The linear interpolation between two bracketting FCS measurements in mapping modes was found to be inadequate. The method does not correct for non-linear drifts. In addition, to the user it is not transparent which responsivity value can be assigned to a given data point. The responsivity is now obtained from the average of the two FCS measurements, provided that both are of good quality. If both are outside the calibrated FCS heating power range, default responsivities are used (see item 8). If only one good FCS measurement is available, this one will be taken. This is in particular important for sparse map measurements where the FCS settings can be different.

  10. Refinement of signal correction for chopped P2 photometry measurements

    P2 chopped photometry uses now orbit dependent default responsivities rather than responsivites derived from the chopped FCS measurements. A more systematic chopped signal correction could be established, showing that:

    - the signal loss grows with the chopper frequency for chopper plateaux times < 32 seconds.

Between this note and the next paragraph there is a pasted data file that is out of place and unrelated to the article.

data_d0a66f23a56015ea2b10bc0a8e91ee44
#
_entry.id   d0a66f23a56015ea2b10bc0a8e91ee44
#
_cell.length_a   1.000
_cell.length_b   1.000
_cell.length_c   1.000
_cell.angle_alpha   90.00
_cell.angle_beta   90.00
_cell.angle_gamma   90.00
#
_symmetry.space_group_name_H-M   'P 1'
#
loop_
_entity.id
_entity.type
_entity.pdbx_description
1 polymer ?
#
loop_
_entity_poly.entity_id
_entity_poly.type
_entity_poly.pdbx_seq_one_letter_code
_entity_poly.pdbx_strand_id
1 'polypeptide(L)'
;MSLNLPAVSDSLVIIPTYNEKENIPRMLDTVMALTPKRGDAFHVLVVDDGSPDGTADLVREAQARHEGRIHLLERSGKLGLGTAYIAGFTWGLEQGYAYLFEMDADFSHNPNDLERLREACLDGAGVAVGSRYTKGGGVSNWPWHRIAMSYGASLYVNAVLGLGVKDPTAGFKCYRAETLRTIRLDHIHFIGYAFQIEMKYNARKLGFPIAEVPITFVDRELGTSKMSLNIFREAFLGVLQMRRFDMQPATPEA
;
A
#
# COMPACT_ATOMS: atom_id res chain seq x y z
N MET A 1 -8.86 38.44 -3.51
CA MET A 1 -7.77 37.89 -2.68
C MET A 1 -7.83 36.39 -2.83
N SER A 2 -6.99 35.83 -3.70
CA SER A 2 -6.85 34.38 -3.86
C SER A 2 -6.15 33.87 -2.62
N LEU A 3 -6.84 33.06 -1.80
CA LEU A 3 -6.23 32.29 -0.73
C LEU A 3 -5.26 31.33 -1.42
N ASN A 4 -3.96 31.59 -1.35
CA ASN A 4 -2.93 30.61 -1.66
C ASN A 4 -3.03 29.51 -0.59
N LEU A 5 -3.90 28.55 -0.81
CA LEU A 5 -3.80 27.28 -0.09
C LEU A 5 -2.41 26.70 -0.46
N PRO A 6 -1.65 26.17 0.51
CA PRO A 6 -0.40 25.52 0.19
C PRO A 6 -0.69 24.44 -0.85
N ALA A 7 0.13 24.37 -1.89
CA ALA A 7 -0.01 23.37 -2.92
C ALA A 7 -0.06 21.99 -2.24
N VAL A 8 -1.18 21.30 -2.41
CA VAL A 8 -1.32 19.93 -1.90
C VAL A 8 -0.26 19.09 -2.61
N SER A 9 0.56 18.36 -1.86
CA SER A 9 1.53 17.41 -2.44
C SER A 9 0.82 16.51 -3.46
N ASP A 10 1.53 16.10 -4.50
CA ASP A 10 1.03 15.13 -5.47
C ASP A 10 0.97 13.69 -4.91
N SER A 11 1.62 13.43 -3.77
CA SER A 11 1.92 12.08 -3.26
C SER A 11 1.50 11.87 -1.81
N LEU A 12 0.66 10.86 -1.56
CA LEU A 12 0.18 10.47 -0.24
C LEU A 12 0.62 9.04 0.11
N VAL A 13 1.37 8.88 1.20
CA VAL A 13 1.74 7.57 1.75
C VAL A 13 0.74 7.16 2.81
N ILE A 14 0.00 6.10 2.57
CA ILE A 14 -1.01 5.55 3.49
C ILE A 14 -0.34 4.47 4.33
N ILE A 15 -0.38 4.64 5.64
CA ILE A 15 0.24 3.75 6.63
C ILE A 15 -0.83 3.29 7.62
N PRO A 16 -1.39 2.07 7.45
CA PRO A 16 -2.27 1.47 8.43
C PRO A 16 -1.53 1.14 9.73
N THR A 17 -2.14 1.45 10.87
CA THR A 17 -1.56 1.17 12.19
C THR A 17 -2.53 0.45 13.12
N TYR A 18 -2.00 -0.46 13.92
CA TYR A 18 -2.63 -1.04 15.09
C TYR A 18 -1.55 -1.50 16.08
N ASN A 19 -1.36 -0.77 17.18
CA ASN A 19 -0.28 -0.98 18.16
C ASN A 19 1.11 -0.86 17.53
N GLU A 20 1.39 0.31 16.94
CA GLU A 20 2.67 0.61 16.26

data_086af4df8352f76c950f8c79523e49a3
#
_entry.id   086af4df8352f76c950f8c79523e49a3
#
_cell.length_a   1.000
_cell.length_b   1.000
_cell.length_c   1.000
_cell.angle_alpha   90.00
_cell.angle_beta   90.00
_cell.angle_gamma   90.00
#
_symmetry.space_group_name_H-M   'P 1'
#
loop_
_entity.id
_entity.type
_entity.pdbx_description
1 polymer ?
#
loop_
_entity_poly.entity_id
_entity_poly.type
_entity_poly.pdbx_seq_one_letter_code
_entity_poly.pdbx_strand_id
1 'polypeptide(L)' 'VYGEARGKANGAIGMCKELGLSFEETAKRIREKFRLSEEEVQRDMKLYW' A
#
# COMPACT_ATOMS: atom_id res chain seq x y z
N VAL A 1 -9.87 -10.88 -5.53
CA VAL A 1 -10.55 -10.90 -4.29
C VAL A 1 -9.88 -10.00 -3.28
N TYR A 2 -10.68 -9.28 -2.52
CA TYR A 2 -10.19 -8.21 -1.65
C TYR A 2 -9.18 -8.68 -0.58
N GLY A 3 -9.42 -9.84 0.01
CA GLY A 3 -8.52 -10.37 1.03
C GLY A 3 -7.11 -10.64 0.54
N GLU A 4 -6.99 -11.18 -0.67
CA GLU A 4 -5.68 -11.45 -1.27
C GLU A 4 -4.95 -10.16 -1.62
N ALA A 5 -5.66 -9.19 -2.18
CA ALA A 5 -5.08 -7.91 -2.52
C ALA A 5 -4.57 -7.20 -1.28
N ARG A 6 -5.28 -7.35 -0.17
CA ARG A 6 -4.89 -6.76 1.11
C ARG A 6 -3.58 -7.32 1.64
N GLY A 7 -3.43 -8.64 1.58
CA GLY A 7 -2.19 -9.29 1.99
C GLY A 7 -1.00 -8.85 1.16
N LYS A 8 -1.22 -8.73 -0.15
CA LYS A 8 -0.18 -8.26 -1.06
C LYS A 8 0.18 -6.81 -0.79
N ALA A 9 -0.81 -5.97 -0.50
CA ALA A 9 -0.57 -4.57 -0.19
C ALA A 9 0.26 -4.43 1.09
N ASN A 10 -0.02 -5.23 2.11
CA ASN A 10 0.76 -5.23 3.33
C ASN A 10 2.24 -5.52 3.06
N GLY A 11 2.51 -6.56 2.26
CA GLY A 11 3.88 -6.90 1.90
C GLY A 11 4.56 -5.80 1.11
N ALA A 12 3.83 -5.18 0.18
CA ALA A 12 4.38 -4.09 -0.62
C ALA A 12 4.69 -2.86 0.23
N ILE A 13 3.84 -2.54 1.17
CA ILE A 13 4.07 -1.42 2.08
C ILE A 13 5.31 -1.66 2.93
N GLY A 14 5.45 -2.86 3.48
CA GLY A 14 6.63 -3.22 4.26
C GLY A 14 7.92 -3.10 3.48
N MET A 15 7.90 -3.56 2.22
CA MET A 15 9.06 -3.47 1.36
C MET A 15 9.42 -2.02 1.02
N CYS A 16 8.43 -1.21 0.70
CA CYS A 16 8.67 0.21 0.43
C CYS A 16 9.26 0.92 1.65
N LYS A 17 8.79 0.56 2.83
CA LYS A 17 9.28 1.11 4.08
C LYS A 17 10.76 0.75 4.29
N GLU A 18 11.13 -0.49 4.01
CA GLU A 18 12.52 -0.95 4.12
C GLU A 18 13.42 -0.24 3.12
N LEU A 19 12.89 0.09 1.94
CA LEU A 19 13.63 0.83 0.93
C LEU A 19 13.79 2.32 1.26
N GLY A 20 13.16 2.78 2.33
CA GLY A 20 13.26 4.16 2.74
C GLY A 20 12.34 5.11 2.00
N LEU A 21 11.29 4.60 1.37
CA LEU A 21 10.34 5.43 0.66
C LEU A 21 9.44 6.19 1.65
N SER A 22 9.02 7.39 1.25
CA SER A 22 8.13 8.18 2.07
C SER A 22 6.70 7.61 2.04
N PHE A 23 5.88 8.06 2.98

- for the same chopper plateau time the signal loss is relatively stronger for small signal differences.

    CalG file PP2CHOPSIG was revised. Due to the new correction scheme, the asymmetry correction has been removed. This is the case for P1 chopped observations, too, for which no signal correction at all is applied.

  11. Extension of PHT-S dynamic spectral response calibration to longest exposure times

    There are no PHT-S calibration star measurements longer than 1024 seconds, in fact most exposures of calibration stars are less equal 512 seconds. The dynamic spectral response calibration was restricted to the first 1024 seconds. Good quality measurements of 1024 seconds up to 4096 seconds were used for self-calibration in that respect, that the flux was predicted from the first 512 seconds of the measurement, which is based on calibration standards, and transferred to the remaining exposure time. The consistency of the method was checked for the standard star measurements of 1024 seconds. Consequently the conversion factors in the CalG file PSDYNAMIC were updated and the weights in PSDYNWT adapted.